What is the impact of thyroid hormone on health?Increasingly health is defined by a bunch of arbitrary numbers. High cholesterol? That’s not normal take a pill. Low iron? Here take this iron supplement. In Ivan Illich’s book, Limits to Medicine- Medical Nemesis, Illich makes the reader fully aware of his disdain of medical check ups –
” The medicalisation of prevention thus becomes another major symptom of social iatrogenesis. It tends to transform personal responsibility for my future into my management by some agency.”
Instead of heavily reliant systems on numbers and markers. Should we not look to improve qualitative and quantitative pairings to get a better picture of health and improve outcomes? The last ten weeks of my life have been wrapped up in a post graduate diploma in endocrinology. Getting a better picture of how clinicians tackle complex areas has been a rewarding but at the same time frustrating area of study.
Sometimes the questioning has been a down the lines of – This patient has this endocrine feature, what are the medication used, which medications interfere, what surgical options can be pursued and what is the follow up? What is frustrating for me is there is little effort to understand why? Why? Why Donald why? Diet, stress and environmental aspects of hormonal health are often forgotten about, because the goal of getting that client back into the window of numerical health takes priority. But what if we took a better look at the why? Might it not yield better long-term outcomes for the patient?
I have a special interest in thyroid function, motivated by the writings of Ray Peat, Broda Barnes, Mark Starr and others. There’s a significant amount of work discrediting the role of combined T4/T3 therapy and in particular natural desiccated thyroid (NDT). In many endocrine textbooks the elevation of the active form of thyroid hormone, T3 was elevated significantly post NDT treatment.
A confounding factor in this assumption was based upon a previously incorrect conversion which can still be found in endocrine textbooks stating that 1mg of NDT was equivalent to 1ug of LT-4. There is recent evidence available showing a patient preference for NDT, which showed improved outcomes to weight loss, energy, happiness, sleep and memory (Hoang, Olsen, Mai, Clyde, & Shakir, 2013).
A reliance on TSH, T3 and T4 levels alone may be ineffective at analysing the effectiveness of combination therapy in comparison to synthetic monotherapy treatment of hypothyroidism. Additionally this study highlights the inaccuracy of the assumed conversion of 1mg: 1ug. Using more accurate 3rd generation TSH assays yields a suggested ratio of 1.47 mg’s to 1ug. This may explain the lack of effectiveness in previously conducted trials and the conclusion that increased transient T3 levels were decided as unacceptable. NDT in many cases may offer a better solution than synthetic thyroid hormone after all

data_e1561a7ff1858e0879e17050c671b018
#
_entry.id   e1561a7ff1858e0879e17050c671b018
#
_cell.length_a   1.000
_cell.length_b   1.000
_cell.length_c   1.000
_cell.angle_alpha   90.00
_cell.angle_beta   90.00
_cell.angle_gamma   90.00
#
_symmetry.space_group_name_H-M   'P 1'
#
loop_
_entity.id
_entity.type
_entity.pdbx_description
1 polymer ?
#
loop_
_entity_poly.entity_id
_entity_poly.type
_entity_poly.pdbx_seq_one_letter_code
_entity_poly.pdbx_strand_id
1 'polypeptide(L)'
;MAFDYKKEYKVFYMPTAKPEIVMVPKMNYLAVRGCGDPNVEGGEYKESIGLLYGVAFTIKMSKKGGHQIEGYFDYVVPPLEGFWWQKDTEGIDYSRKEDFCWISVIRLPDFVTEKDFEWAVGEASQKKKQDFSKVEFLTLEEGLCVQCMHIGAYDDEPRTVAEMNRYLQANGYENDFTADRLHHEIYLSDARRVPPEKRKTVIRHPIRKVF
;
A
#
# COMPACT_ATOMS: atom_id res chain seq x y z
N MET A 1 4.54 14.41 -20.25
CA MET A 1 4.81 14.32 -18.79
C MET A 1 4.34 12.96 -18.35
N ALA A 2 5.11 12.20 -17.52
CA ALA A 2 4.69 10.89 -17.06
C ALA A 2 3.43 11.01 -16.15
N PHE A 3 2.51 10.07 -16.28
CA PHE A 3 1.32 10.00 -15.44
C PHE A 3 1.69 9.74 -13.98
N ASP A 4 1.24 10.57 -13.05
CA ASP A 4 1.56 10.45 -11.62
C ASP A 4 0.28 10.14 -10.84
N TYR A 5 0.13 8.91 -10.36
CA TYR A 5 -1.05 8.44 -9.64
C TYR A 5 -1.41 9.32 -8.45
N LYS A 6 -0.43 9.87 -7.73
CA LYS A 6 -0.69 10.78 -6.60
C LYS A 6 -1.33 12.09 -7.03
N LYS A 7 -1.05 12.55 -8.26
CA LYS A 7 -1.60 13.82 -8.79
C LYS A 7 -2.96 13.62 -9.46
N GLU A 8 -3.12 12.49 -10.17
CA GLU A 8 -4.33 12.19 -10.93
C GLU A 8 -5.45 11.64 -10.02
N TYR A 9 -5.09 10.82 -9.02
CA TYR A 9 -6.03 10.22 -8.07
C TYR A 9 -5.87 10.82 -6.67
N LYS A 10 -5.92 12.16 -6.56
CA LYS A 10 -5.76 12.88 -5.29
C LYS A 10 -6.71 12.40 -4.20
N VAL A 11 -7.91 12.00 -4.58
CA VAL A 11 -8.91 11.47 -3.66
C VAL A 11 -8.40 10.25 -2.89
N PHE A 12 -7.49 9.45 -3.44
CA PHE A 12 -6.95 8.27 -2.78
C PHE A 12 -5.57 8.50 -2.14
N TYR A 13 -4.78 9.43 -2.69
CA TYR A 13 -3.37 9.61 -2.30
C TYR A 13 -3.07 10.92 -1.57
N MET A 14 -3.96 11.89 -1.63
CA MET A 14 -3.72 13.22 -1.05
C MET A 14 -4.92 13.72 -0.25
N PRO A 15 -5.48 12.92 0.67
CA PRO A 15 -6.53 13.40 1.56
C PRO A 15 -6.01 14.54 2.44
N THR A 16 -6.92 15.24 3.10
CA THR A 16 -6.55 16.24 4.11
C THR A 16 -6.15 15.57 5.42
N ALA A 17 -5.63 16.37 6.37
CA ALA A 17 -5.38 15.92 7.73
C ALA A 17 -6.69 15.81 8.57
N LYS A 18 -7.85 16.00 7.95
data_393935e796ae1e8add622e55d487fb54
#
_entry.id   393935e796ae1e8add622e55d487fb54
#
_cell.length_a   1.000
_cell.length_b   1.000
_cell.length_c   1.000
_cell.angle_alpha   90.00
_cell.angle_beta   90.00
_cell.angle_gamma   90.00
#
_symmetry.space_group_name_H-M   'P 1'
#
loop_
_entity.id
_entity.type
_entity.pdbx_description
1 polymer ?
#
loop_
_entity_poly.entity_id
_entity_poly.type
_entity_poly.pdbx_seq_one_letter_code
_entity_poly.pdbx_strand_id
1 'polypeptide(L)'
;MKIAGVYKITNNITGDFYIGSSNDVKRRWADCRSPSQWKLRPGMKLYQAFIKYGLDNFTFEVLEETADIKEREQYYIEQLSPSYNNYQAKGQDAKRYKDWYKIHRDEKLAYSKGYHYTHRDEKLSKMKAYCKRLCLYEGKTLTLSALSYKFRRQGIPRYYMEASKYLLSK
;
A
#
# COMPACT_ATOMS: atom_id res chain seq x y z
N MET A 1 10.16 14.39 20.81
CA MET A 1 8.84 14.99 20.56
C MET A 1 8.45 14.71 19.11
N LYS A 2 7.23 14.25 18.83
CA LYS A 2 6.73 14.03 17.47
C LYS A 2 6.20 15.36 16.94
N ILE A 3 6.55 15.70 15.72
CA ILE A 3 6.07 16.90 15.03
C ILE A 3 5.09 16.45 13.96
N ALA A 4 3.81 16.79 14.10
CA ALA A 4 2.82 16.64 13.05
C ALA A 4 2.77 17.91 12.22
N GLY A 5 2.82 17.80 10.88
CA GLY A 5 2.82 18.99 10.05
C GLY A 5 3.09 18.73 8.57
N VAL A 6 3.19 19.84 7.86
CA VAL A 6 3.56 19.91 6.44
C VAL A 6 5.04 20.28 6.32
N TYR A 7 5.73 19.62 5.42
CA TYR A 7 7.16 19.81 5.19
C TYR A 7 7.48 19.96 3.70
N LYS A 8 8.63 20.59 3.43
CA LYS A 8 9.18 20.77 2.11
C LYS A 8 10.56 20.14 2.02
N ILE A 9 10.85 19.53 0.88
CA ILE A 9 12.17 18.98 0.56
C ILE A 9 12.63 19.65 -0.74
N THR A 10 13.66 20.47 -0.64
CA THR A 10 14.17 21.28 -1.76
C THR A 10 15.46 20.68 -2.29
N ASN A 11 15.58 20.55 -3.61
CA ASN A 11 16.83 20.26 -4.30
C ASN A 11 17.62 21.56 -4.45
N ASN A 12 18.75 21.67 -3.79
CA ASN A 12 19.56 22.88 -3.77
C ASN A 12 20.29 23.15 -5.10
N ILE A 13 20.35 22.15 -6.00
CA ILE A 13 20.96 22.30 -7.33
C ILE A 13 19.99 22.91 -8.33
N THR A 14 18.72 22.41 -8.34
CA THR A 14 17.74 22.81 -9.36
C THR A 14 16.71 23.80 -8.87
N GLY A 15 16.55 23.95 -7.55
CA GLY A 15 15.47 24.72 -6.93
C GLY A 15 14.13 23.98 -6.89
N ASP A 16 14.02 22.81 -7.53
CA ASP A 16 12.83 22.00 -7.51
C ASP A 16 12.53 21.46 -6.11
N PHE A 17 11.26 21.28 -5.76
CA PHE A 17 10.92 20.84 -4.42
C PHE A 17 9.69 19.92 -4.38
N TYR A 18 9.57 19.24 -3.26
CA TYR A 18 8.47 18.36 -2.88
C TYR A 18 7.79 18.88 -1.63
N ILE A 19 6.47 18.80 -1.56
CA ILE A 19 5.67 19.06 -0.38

Another pitfall of number reliance is well known in the reference of thyroid stimulating hormone (TSH). TSH is considered the gold standard for hypothyroid diagnosis but its limitations have become increasingly prevalent due to its production via the stimulating centers from TRH (thyroid releasing hormone) from the hypothalamus and then TSH from the pituitary, if a problem exists at the periphery the likelihood of getting an accurate assessment is diminished. A normal TSH reading is defined as 0.4-4.5 mU/L but generally many Doctors do not consider someone hypothyroid unless they present with a TSH over 4 mU/L.
Increasingly some Doctors are becoming aware of the reduction of hypothyroid symptoms when TSH is kept below 1mU/L and some evidence suggests that even at 0.5 mU/L (lowered but suppressed) is ideal to ensure that hypothyroid symptoms are decreased (Pantalone & Nasr, 2010).
Me? I am going to go back and contradict myself and say that numbers are useful. The basal temperature test with a cheap thermometer, as championed by Broda Barnes still suggests a good window of function of the thyroid test. 36.5 to 37 degrees is considered normal and reflects a well functioning metabolism. Couple that with a pulse rate test and you can also get a good indication of cortisol. So I am not against the numbers. I just think we need to ask better questions before we accept them as absolutes.
Hoang, T. D., Olsen, C. H., Mai, V. Q., Clyde, P. W., & Shakir, M. K. M. (2013). Desiccated thyroid extract compared with levothyroxine in the treatment of hypothyroidism: A randomized, double-blind, crossover study. Journal of Clinical Endocrinology and Metabolism, 98(5), 1982–1990. http://doi.org/10.1210/jc.2012-4107
Illich, I. Limits to Medicine – Medical Nemesis. Marion Boyars. 1976.
Pantalone, K. M., & Nasr, C. (2010). Approach to a low tsh level: Patience is a virtue. Cleveland Clinic Journal of Medicine. http://doi.org/10.3949/ccjm.77a.10056